What are the Components of Sensory Urbanism?

Second Dome by DOSIS © Photo by Iwan Baan

To attain a more pleasant and comfortable environment for the users, an architect or urban designer could take into consideration the following components mentioned below:

Experimenting With Materials

One way to create a sense of depth and interest in any built environment is by adding textures and patterns to it. Textures can evoke a variety of emotional responses whereas patterns can create visual interest for the users. In addition to it, the use of different materials and textures can also affect the acoustics of a space, helping to create quiet spaces in busy urban environments. This is how textures and patterns can greatly enhance the sensory experience of space in urbanism.

Play of Light and Shadow

When natural light passes through the fenestrations of a building, it tends to carry a spectacle with it. This effect could also be achieved by maneuvering artificial lights to either focus or divide the attention of the users as per need. This phenomenon has helped to reduce crime rates significantly when used properly in abundance, proving its beneficiary uses in modern-day society.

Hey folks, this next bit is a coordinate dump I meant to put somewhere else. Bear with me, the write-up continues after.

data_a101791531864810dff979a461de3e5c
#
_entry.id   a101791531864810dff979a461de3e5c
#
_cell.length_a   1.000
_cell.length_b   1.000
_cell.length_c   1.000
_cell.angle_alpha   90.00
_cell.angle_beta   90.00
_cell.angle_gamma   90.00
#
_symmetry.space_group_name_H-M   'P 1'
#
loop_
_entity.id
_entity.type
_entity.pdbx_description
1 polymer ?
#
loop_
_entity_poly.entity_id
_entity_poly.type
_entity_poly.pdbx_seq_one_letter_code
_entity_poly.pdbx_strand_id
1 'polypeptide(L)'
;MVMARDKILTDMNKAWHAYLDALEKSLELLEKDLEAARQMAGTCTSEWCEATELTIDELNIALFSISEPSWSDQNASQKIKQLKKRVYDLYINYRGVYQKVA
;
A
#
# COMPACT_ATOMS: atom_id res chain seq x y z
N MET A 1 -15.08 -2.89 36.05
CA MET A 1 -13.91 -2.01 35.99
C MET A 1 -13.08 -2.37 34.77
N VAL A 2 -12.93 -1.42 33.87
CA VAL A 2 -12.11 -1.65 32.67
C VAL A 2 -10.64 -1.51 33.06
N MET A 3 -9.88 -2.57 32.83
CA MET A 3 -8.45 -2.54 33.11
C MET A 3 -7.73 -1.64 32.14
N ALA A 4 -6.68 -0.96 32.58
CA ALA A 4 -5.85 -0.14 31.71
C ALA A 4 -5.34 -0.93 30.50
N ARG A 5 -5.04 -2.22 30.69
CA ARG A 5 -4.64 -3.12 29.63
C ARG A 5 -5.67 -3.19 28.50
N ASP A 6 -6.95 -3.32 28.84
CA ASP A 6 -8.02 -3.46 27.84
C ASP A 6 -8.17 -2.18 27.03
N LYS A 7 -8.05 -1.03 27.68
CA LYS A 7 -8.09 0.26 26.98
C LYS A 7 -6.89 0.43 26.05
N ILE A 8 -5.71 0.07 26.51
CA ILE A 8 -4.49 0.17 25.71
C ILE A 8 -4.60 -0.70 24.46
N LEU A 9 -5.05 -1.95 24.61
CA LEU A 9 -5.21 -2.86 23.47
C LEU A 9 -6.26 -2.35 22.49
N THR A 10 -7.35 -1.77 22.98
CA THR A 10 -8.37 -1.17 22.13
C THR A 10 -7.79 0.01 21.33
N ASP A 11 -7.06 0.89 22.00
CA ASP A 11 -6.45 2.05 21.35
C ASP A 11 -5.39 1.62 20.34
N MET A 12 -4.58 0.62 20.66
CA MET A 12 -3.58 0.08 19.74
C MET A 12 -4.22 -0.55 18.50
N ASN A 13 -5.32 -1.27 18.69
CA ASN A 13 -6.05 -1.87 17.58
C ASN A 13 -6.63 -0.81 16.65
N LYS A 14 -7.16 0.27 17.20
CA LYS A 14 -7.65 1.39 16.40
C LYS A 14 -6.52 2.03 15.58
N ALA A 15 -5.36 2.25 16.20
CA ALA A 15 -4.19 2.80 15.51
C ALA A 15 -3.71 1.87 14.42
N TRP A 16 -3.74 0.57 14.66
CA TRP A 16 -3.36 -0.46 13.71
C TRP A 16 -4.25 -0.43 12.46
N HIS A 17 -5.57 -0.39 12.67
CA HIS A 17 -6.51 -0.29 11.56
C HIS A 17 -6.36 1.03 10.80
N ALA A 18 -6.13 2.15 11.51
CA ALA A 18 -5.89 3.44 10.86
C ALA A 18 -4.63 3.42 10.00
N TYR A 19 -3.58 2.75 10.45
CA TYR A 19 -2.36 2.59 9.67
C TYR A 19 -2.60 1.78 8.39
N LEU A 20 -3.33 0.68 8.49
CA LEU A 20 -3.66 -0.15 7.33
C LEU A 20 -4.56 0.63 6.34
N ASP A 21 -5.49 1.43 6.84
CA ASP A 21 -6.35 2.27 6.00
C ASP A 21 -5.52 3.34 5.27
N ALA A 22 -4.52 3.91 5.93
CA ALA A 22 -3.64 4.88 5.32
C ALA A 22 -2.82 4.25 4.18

The Intensity of Sound

The quality of sound also contributes to the well-being of the people affected by it. For example, the sound of traffic can be loud and annoying, while the sound of birds chirping can be soothing and pleasant. By designing the built environment to control and manage the quality of sound, cities can create a more enjoyable and comfortable environment for their inhabitants.

CHAO Hotel © Photo by Li Yang